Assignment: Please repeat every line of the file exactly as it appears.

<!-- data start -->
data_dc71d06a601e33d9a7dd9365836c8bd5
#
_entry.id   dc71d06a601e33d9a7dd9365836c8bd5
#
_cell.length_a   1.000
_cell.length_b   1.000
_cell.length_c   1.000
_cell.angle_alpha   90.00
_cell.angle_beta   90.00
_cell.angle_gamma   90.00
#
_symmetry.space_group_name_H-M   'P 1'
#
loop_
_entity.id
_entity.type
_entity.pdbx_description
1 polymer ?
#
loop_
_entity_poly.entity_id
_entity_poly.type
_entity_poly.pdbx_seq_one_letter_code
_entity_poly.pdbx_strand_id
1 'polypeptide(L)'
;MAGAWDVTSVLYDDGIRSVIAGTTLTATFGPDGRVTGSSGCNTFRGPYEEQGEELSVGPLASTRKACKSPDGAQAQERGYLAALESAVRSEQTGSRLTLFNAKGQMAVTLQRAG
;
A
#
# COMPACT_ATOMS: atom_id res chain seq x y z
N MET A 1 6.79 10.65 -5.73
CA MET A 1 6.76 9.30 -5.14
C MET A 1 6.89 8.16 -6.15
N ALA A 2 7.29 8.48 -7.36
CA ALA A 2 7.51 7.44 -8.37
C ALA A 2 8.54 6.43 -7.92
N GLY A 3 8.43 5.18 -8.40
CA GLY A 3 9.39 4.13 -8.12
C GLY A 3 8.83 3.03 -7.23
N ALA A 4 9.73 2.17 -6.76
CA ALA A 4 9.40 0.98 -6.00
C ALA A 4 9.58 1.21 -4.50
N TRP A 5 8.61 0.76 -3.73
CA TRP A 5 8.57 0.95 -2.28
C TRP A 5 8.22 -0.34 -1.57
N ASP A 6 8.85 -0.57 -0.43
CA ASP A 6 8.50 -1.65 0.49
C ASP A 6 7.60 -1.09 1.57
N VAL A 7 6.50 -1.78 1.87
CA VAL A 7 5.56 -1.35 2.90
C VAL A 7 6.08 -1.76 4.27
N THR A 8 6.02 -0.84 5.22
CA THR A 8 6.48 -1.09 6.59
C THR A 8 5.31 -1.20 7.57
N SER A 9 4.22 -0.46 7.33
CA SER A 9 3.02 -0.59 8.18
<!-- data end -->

data_dc71d06a601e33d9a7dd9365836c8bd5
#
_entry.id   dc71d06a601e33d9a7dd9365836c8bd5
#
_cell.length_a   1.000
_cell.length_b   1.000
_cell.length_c   1.000
_cell.angle_alpha   90.00
_cell.angle_beta   90.00
_cell.angle_gamma   90.00
#
_symmetry.space_group_name_H-M   'P 1'
#
loop_
_entity.id
_entity.type
_entity.pdbx_description
1 polymer ?
#
loop_
_entity_poly.entity_id
_entity_poly.type
_entity_poly.pdbx_seq_one_letter_code
_entity_poly.pdbx_strand_id
1 'polypeptide(L)'
;MAGAWDVTSVLYDDGIRSVIAGTTLTATFGPDGRVTGSSGCNTFRGPYEEQGEELSVGPLASTRKACKSPDGAQAQERGYLAALESAVRSEQTGSRLTLFNAKGQMAVTLQRAG
;
A
#
# COMPACT_ATOMS: atom_id res chain seq x y z
N MET A 1 6.79 10.65 -5.73
CA MET A 1 6.76 9.30 -5.14
C MET A 1 6.89 8.16 -6.15
N ALA A 2 7.29 8.48 -7.36
CA ALA A 2 7.51 7.44 -8.37
C ALA A 2 8.54 6.43 -7.92
N GLY A 3 8.43 5.18 -8.40
CA GLY A 3 9.39 4.13 -8.12
C GLY A 3 8.83 3.03 -7.23
N ALA A 4 9.73 2.17 -6.76
CA ALA A 4 9.40 0.98 -6.00
C ALA A 4 9.58 1.21 -4.50
N TRP A 5 8.61 0.76 -3.73
CA TRP A 5 8.57 0.95 -2.28
C TRP A 5 8.22 -0.34 -1.57
N ASP A 6 8.85 -0.57 -0.43
CA ASP A 6 8.50 -1.65 0.49
C ASP A 6 7.60 -1.09 1.57
N VAL A 7 6.50 -1.78 1.87
CA VAL A 7 5.56 -1.35 2.90
C VAL A 7 6.08 -1.76 4.27
N THR A 8 6.02 -0.84 5.22
CA THR A 8 6.48 -1.09 6.59
C THR A 8 5.31 -1.20 7.57
N SER A 9 4.22 -0.46 7.33
CA SER A 9 3.02 -0.59 8.18